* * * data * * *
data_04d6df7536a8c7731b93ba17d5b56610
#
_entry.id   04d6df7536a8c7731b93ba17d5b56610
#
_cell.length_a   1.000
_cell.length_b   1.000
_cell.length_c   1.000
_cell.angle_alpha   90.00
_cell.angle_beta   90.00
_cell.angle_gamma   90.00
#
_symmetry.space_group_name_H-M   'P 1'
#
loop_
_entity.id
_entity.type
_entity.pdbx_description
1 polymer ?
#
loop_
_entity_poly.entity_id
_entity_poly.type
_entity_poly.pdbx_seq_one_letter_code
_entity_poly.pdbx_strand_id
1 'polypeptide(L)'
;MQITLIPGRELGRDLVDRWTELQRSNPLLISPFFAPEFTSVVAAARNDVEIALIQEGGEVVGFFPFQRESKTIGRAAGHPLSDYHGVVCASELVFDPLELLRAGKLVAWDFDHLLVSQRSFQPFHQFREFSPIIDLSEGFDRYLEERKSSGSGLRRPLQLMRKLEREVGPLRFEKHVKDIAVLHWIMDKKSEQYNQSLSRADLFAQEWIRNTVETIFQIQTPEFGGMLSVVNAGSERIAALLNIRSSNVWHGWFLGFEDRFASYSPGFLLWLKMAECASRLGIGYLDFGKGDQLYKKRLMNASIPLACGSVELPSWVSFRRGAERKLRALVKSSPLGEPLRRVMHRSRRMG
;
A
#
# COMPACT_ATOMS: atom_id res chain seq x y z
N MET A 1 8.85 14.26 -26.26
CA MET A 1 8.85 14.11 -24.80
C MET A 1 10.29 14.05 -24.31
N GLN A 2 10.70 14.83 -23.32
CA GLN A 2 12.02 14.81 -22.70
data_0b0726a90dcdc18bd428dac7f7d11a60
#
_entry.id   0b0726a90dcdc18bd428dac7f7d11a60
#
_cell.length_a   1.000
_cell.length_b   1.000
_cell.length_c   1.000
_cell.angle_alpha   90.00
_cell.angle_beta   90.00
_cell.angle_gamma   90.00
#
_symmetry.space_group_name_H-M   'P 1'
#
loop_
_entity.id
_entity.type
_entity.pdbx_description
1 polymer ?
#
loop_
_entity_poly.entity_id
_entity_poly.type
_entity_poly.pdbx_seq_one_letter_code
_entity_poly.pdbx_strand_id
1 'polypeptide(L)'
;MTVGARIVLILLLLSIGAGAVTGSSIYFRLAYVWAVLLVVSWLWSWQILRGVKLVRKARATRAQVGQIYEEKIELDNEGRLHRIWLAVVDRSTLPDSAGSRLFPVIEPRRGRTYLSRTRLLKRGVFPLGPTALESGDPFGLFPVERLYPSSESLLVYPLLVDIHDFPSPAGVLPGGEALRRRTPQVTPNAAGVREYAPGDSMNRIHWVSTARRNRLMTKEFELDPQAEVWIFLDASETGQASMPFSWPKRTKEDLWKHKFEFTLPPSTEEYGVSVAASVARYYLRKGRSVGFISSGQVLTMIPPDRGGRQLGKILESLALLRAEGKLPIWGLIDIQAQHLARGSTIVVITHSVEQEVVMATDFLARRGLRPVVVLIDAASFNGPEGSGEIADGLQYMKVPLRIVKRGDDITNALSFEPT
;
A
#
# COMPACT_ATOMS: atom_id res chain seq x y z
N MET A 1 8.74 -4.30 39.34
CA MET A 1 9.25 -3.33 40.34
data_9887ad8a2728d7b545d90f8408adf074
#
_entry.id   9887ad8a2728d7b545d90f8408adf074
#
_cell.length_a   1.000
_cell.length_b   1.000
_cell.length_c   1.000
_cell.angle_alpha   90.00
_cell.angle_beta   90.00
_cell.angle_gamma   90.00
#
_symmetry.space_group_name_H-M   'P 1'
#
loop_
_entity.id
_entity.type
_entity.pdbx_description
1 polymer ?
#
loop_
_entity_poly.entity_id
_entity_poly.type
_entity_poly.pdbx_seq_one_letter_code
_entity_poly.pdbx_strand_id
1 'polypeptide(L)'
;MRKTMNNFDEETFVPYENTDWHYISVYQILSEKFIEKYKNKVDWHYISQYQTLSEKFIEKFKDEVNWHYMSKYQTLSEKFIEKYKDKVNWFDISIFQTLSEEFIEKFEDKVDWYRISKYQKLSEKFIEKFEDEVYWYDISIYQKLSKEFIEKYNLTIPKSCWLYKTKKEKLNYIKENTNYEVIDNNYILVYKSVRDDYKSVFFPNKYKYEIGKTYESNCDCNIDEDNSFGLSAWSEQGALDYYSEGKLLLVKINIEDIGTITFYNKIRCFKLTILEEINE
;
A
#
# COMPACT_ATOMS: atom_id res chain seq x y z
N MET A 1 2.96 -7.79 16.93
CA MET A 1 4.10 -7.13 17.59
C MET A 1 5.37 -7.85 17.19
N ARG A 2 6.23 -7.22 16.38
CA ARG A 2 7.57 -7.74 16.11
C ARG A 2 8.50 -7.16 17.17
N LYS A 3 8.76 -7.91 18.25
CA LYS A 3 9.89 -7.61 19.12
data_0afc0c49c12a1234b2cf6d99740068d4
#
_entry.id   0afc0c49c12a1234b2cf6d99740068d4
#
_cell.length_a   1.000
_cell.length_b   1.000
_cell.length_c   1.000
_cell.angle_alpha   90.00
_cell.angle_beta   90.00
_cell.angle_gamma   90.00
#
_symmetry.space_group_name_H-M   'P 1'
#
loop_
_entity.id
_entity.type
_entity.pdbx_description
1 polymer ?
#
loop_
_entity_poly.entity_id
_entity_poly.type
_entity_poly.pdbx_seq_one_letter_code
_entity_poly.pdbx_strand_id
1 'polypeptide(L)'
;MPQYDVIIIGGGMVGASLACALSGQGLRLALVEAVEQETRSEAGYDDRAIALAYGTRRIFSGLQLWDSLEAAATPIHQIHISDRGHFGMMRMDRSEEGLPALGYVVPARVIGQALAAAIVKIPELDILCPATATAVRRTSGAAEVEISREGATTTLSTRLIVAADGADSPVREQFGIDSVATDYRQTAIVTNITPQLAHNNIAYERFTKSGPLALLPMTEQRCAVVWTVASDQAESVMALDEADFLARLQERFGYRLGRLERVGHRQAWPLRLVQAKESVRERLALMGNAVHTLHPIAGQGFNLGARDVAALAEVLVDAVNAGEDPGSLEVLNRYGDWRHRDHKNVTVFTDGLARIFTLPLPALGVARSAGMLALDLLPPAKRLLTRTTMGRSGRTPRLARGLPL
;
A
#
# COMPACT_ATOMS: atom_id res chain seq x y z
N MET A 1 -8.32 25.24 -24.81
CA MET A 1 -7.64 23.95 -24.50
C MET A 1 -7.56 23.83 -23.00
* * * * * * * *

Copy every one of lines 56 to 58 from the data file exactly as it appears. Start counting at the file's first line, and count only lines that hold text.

_entity_poly.entity_id
_entity_poly.type
_entity_poly.pdbx_seq_one_letter_code